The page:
For years, Juventina Villa Mojica worked to preserve the virgin forest surrounding her small Mexican town. Drug traffickers wanted to strip the forest to expand the area in which they could grow poppies and marijuana, but Villa Mojica and her husband led an effort to organize farmers in opposition to the gangs. Last year, her husband and two of her children were murdered. On Wednesday, she and her 10-year-old son met the same fate.
From the Washington Post:
A band of gunmen killed an environmental activist who had received death threats for standing up to drug gangs and had a police guard when she was ambushed in southern Mexico, authorities said Thursday. …
Villa and her children had ridden in an all-terrain vehicle near the top of a mountain where she could get a cellphone signal since there are no telephones in the village. They were ambushed despite the presence of 10 state police officers who were protecting them, state prosecutors said in a statement.
Five of the officers were in a patrol car ahead of Villa and her children and the other five where on foot behind them, the statement said. Villa got ahead of the officers on foot and that’s when the assailants fired their weapons, it said.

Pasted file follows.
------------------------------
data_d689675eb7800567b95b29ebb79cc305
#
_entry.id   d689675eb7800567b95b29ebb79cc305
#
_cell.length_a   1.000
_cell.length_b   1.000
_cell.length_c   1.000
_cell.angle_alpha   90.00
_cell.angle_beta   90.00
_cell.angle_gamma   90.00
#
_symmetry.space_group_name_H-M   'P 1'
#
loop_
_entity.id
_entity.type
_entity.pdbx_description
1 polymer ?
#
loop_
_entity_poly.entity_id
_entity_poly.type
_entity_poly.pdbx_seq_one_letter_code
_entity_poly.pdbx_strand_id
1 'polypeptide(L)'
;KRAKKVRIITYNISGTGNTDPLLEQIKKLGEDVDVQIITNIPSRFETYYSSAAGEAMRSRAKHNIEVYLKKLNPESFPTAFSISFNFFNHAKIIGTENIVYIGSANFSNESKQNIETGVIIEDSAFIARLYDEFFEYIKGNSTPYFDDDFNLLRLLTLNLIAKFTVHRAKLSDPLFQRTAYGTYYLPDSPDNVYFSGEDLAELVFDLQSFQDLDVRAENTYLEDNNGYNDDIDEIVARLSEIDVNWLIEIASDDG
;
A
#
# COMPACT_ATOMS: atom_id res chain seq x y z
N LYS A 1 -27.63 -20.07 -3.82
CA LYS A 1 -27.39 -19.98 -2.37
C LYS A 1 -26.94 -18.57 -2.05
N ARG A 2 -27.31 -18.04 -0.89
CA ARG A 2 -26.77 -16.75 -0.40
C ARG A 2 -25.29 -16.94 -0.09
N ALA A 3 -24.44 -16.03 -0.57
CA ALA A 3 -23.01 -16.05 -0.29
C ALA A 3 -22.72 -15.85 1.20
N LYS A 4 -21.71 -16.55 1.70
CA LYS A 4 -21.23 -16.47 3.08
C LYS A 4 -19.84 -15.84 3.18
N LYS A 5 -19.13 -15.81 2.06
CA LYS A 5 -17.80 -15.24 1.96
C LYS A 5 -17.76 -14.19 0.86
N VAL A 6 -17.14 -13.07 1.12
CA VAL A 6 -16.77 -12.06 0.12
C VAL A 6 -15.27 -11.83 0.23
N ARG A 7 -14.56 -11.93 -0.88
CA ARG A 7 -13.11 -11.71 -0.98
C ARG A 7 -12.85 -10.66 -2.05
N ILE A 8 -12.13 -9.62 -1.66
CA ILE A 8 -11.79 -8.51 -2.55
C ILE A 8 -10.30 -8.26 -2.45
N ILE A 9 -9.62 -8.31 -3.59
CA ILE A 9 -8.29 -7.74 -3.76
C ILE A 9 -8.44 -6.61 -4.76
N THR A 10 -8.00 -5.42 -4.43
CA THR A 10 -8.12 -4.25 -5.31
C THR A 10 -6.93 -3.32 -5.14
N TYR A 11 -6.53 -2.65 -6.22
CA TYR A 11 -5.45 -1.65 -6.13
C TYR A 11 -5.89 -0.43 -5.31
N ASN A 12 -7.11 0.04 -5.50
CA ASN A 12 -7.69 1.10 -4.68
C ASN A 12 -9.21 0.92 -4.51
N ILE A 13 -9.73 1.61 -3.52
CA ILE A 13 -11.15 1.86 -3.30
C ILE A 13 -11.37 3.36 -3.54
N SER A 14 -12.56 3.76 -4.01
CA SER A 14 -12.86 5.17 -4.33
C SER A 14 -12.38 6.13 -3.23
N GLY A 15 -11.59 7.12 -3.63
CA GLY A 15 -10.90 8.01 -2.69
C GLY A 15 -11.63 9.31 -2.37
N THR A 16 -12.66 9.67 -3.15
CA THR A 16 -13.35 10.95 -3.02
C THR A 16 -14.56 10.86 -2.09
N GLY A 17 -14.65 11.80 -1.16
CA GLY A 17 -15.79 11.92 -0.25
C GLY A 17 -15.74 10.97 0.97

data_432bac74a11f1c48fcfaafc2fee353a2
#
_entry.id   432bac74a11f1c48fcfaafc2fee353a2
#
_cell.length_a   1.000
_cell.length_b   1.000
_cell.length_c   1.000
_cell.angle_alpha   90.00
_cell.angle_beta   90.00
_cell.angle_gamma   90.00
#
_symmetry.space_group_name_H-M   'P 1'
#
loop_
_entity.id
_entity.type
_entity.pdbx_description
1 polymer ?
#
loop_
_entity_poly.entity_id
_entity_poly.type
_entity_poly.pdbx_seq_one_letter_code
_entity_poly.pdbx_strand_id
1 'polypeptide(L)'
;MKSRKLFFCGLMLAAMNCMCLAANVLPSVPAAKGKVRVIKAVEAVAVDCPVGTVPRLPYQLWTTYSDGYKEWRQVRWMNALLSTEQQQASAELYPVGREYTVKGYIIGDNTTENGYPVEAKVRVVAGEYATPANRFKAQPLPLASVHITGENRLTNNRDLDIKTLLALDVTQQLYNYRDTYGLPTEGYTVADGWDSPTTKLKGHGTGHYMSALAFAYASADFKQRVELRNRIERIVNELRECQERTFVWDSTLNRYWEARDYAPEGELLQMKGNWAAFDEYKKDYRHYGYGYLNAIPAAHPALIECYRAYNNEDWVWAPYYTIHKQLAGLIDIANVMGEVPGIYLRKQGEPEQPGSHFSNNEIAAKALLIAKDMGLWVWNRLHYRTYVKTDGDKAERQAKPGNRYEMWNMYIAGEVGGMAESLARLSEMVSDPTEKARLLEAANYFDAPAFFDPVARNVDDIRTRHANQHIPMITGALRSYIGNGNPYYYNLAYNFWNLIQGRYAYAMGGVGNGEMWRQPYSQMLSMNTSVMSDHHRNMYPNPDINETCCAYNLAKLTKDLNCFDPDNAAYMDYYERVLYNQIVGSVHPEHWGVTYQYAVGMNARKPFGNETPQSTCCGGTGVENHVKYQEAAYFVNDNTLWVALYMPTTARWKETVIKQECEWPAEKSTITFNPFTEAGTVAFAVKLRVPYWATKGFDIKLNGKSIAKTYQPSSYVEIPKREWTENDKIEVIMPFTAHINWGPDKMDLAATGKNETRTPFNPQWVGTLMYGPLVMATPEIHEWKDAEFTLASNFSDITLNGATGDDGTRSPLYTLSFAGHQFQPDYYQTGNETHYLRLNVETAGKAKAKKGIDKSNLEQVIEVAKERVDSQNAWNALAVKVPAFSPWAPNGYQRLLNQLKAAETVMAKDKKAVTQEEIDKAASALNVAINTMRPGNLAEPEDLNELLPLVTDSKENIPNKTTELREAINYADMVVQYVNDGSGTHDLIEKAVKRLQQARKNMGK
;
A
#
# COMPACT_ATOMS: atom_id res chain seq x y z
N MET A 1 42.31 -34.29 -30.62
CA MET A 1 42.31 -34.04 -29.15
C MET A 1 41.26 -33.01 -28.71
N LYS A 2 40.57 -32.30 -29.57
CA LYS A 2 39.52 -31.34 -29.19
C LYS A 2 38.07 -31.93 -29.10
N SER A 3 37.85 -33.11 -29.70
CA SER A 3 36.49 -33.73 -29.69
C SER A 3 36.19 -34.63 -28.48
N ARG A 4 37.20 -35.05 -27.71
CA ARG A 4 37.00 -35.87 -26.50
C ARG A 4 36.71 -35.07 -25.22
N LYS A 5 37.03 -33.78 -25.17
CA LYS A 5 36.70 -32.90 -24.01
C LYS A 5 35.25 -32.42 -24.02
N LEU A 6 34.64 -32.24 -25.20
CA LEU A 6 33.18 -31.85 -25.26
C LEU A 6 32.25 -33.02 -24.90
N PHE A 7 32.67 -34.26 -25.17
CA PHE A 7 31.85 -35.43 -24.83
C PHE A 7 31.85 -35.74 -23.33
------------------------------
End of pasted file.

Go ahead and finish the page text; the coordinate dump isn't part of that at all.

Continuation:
The Post notes that Villa Mojica had been uncommonly lucky; more than 20 members of her and her husband’s families had been killed by drug gangs in the past year.
In October, the New Scientist reported that up to 90 percent of tropical deforestation was the result of organized crime, though generally the goal was resale of rare wood. The situation in Mexico presents the rawest form of the conflict between economics and sustainability; the amount of money to be gained by selling illegal drugs is a powerful force compared to efforts to preserve an ecosystem.